Accruals (Matching) Concept

Accruals Concept requires accountants to recognize and record expenses and revenues within the accounting periods they relate with and not when the cash is realized. Accruals Concept is vital for a cash flow statement (Accounting Simplified 1).

Income must be recorded when it is earned within the accounting fiscal period. Hence, incomes should only be noted when it is realized and not when it is received. Prepaid incomes can only be started when the services or goods are supplied.

Conversely, accountants should only record expenses within the fiscal time in which they are incurred. Hence, accrued expenses have to be recorded within the financial period when they take place while prepaid costs must be noted within the period when the service is provided.

The purpose of the Accruals Concept is to ensure that all items, revenues, and expenses match with the accounting period, and it is, therefore, a matching principle.

Objectivity Concept

The Objective Concept asserts that the financial statements of a firm should be based on factual evidence. As such, the Objective Concept aims to inhibit accountants and managers from presenting biased information to users of financial information. For instance, management executives should not present whatever they have not earned or what they expect to earn into their financial information. Instead, they should ensure that only realistic, objective information is presented.

In some instances, a lack of objectivity may also arise when financial information is skewed by reporting impressive figures and optimistic results to attract investments while a more objective approach would produce the realistic information.

The objectivity Concept ensures that users of financial information can rely on the provided information to make objective investment decisions.

Materiality Concept

The Materiality Concept requires accountants to discard trivial issues whereas all vital issues should be disclosed. In this sense, any matters considered as important are material matters.

Materiality Concept assists users of financial statements to determine the extent of details suitable for financial reporting while noting the relevance of errors. Errors may occur during expenses, revenues, assets, equities, or liabilities reporting in the wrong accounts, recording such items within the wrong financial period (Rodriguez 451).

Failing or omitting vital financial data is also a case for Materiality Concept. The Materiality Concept ensures that accountants can account for misstatements and omissions in financial statements and business cases.

Comparability through Consistency Concept

Financial statements obtained from a specific financial time should be comparable to others from different periods to ensure that users of such information can obtain useful logical conclusions concerning the performance trends of an organization over time.

It is only possible to observe this concept when similar and consistent accounting policies are used to prepare financial statements over specific financial periods. Thus, diverse accounting practices and standards cannot guarantee the consistency of financial statements.

If an entity notices irregularity in its financial statements, it may change accounting policies to enhance the reliability and comparability of financial statements. Such adjustments in accounting policies often lead to adjustments in accounting standards. It is imperative to disclose such changes, their nature, and the conditions causing them.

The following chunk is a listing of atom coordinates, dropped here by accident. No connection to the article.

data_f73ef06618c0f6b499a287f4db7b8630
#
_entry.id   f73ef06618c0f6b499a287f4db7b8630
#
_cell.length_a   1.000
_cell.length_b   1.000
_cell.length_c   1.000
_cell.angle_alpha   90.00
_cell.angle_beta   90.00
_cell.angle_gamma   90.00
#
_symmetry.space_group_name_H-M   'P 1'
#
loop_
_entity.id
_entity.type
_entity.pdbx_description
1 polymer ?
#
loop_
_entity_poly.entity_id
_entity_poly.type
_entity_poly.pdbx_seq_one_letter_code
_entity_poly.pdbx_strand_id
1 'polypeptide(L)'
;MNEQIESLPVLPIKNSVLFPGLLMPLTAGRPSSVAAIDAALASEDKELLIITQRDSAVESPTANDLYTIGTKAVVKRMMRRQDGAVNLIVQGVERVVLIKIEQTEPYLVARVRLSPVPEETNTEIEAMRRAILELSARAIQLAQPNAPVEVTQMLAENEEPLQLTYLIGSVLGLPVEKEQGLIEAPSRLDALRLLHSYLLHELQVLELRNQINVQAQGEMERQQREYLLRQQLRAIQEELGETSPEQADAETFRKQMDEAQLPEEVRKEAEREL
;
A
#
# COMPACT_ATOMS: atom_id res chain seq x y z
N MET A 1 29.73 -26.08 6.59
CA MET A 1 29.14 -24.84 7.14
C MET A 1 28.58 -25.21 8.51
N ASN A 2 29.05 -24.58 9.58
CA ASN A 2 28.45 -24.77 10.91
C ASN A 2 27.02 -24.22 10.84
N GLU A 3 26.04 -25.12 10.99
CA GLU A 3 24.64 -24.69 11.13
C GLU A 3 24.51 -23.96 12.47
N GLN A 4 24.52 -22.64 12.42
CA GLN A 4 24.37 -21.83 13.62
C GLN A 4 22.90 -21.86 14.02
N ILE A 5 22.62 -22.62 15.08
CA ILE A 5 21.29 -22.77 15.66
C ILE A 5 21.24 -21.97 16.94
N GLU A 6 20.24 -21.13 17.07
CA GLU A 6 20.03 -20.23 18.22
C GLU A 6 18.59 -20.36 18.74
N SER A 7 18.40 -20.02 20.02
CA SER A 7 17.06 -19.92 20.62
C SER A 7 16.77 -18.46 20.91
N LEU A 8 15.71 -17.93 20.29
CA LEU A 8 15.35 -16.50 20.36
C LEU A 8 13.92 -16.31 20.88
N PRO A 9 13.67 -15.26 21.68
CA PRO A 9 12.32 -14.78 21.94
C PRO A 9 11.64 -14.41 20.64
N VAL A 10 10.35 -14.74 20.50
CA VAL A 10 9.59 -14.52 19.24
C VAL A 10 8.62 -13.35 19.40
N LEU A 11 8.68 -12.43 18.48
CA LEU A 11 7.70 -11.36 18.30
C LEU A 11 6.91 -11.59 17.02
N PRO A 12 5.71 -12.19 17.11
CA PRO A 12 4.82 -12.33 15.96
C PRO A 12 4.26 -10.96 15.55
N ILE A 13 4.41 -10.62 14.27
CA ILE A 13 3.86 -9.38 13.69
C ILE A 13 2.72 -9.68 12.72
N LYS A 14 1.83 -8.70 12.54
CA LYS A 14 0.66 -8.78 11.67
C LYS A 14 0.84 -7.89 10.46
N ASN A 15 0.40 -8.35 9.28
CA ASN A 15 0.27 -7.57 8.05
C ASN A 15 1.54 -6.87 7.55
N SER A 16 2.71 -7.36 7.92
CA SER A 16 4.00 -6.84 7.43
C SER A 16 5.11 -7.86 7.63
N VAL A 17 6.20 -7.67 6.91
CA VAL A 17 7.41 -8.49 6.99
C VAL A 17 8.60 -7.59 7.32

At the same time, it should be possible to compare financial statements of entities in the same industry. Consequently, users of financial information can determine the performance of companies for comparative purposes. Thus, accounting practices should be consistent across a given industry.

Separate Determination Concept

This concept asserts that every element of any given category of liabilities or assets should be independently valued when aggregates are determined for a given category. For instance, the value of inventory items should be determined individually using the lowest costs and possible net values and these values should be aggregated to provide the inventory figure to be recorded in the accounts.

Conclusion, Recommendations, and Suggestions

Accounting Principles and Concepts are a wide range of conventions, which were formulated to offer the basic guideline for financial recording and reporting. The accounting profession is based on the specific spirit to promote transparency. Thus, these concepts guide accountants to ensure that they provide objective and realistic financial information without misleading others because of poor judgments. It is therefore recommended that accountants and organizations should adopt accounting concepts that capture the spirit of standardization in financial reporting.

It is also suggested that global accounting standard organizations should integrate and promote the use of these principles and concepts in financial reporting.

Works Cited

Accounting Simplified. Accounting Concepts, Principles & Conventions. 2015. Web.

Arline, Katherine. “GAAP: Standards & Rules for Accountants.” Business News Daily. 2015. Web.

Baskerville, Peter. What is the difference between the gross profit margin and net profit margin of a firm? 2010. Web.

CPA Australia. Accounting Concepts and Principles. Australia: BPP Learning Media Ltd, 2012. Print.

Illinois Small Business Development Center. Understanding Where You Stand: A Simple Guide to Your Company’s Financial Statements. Springfield, Illinois: Illinois Department of Commerce and Economic Opportunity, n.d. Print.

Rodriguez, Manuel A. “The Numbers Game: Manipulation of Financial Reporting by Corporations and Their Executives.” University of Miami Business Law Review 10.2 (2014): 451-482. Print.